Since they return not.—The insertion of the conjunction, which has nothing corresponding to it in the original, weakens the vigour of the abruptness of the clause, and probably suggests a wrong sequence of thought. Jehovah had chastened them, but it was in vain. They returned not from their ways. Yet, as in the Vulgate, rather than “since,” is the implied conjunction.
(8) I have brought . . .—Better, I have brought upon them, even upon the mother of the young warrior (i.e., upon the woman who rejoices most in her son’s heroism), a spoiler at noon-day, i.e., coming, when least expected, at the hour when most armies rested. (See Note on Jeremiah 6:4.)
I have caused him to fall upon it suddenly . . .—Better, I have brought suddenly upon her (the “mother” of the previous sentence) travail-pangs (as in Isaiah 13:8) and dismay. The Aramaic word for the anguish of childbirth is also the Hebrew word for “city,” and this has misled translators. The LXX. gives the true meaning.
(9) She that hath borne seven.—In the picture of the previous verse the glory of the mother was found in the valour of her son, here in the number of her children. “Seven,” as the perfect number, represented, as in 1 Samuel 2:5, Ruth 4:15, the typical completeness of the family.
Her sun is gone down while it was yet day.—The image of this eclipse of all joy and brightness may possibly have been suggested by the actual eclipse of the sun (total in Palestine), Sept. 30; B.C. 610, the year of the battle of Megiddo, just as the earthquake in the reign of Uzziah suggested much of the imagery of Isaiah and Amos (Isaiah 2:19; Amos 1:1-2; Amos 4:11; Zechariah 14:5). A like image meets us in Amos 8:9.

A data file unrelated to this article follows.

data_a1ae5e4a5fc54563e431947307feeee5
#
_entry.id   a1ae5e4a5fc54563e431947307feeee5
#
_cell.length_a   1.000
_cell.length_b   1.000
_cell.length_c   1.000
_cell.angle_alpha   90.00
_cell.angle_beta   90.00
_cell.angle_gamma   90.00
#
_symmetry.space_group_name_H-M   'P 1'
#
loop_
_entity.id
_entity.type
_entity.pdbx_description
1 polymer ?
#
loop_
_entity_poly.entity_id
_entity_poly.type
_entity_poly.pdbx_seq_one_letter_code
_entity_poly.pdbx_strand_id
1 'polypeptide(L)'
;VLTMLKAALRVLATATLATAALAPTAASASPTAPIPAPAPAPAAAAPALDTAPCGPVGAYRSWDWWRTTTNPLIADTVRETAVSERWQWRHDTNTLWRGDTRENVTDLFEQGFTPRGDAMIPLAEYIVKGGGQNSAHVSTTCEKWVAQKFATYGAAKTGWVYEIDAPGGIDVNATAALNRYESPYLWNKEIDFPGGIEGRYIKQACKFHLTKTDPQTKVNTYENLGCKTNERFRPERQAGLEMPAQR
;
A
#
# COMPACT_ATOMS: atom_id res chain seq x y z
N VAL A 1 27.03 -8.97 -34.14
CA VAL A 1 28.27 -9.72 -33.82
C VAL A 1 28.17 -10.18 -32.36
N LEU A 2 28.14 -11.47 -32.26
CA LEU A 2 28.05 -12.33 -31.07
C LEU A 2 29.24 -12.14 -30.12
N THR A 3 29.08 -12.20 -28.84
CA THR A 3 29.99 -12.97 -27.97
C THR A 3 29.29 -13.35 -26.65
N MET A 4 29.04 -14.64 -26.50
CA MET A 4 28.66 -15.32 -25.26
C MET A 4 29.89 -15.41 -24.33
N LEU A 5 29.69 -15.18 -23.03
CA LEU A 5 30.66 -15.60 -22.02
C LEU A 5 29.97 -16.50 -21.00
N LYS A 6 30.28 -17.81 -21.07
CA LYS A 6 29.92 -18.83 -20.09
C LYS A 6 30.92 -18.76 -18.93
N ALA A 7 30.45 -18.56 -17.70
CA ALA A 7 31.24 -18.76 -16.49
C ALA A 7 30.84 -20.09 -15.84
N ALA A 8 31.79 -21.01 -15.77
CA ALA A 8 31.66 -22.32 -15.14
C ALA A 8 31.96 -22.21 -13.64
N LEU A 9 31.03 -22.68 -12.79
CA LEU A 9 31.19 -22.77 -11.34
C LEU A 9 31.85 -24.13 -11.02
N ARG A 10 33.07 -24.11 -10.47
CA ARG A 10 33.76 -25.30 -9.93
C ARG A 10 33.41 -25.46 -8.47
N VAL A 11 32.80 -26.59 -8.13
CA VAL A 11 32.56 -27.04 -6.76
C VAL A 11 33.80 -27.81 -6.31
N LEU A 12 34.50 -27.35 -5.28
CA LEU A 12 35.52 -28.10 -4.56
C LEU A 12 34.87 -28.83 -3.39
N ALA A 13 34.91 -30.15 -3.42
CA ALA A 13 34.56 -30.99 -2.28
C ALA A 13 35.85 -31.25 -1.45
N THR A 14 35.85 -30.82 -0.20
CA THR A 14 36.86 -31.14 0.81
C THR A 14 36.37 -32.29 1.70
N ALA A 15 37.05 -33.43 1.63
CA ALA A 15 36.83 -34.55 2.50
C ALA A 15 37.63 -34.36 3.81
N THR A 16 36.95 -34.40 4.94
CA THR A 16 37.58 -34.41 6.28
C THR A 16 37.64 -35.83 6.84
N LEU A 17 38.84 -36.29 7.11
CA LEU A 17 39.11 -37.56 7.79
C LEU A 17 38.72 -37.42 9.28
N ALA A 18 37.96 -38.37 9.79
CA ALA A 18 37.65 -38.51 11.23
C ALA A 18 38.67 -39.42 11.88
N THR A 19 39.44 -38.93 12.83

(10) Woe is me . . .—The abruptness of the transition suggests the thought that we have a distinct fragment which has been merged in the artificial continuity of the chapter. Possibly, as some have thought, Jeremiah 15:10-11 have been misplaced in transcription, and should come after Jeremiah 15:14, where they fit in admirably with the context. The sequence of thought may, however, be that the picture of the sorrowing mother in the previous verses suggests the reflection that there may be other causes for a mother’s sorrow than that of which he has spoken, and so he bursts out into the cry, “Woe is me, my mother!” The prophet feels more than ever the awfulness of his calling as a vessel of God’s truth. He, too, found that he had come “not to send peace on earth, but a sword” (Matthew 10:34). His days were as full of strife as the life of the usurer, whose quarrels with his debtors had become the proverbial type of endless litigation. As examples of the working of the law of debt, see Exodus 22:25; 2 Kings 4:1; Proverbs 6:1-5; Isaiah 24:2; Psalms 15:5; Psalms 109:11.
We note, as characteristic of the pathetic tenderness of the prophet’s character, the address to his mother. We may think of her probably as still living, and the thought of her suffering embitters her son’s grief. The sword was piercing through her soul also (Luke 2:35). There, too, there was a Mater dolorosa.
(11) Verily it shall be well with thy remnant.—The passage is obscure, and the reading uncertain; (1) Thy freedom shall be for good, or (2) I afflict thee for thy good, or (3) I strengthen thee for thy good, have been proposed as better renderings. The second seems to give the meaning most in harmony with the context. Jehovah comforts the despairing prophet by the promise that in due time there shall be a deliverance from the discords of his life, and that “all things shall work together for his good.”